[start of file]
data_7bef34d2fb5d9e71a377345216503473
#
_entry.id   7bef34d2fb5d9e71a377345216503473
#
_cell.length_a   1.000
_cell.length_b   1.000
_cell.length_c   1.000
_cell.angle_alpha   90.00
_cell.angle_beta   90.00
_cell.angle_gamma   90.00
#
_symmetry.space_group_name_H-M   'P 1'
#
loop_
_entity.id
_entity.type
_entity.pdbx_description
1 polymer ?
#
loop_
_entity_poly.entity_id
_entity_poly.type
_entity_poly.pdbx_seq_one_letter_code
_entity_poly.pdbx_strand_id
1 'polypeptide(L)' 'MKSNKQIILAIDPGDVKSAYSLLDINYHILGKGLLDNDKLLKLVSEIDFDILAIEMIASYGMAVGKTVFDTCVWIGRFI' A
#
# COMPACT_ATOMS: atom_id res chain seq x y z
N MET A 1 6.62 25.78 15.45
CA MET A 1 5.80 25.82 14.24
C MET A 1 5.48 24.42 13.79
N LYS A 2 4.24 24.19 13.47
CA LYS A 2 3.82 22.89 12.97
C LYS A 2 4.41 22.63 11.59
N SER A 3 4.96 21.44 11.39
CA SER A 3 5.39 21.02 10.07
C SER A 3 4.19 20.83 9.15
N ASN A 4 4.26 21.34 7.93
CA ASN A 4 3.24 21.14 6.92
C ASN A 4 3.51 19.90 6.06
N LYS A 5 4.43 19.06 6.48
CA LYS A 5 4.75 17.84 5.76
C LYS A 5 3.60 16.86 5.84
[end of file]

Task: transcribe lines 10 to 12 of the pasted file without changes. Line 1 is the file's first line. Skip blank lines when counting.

_cell.angle_gamma   90.00
#
_symmetry.space_group_name_H-M   'P 1'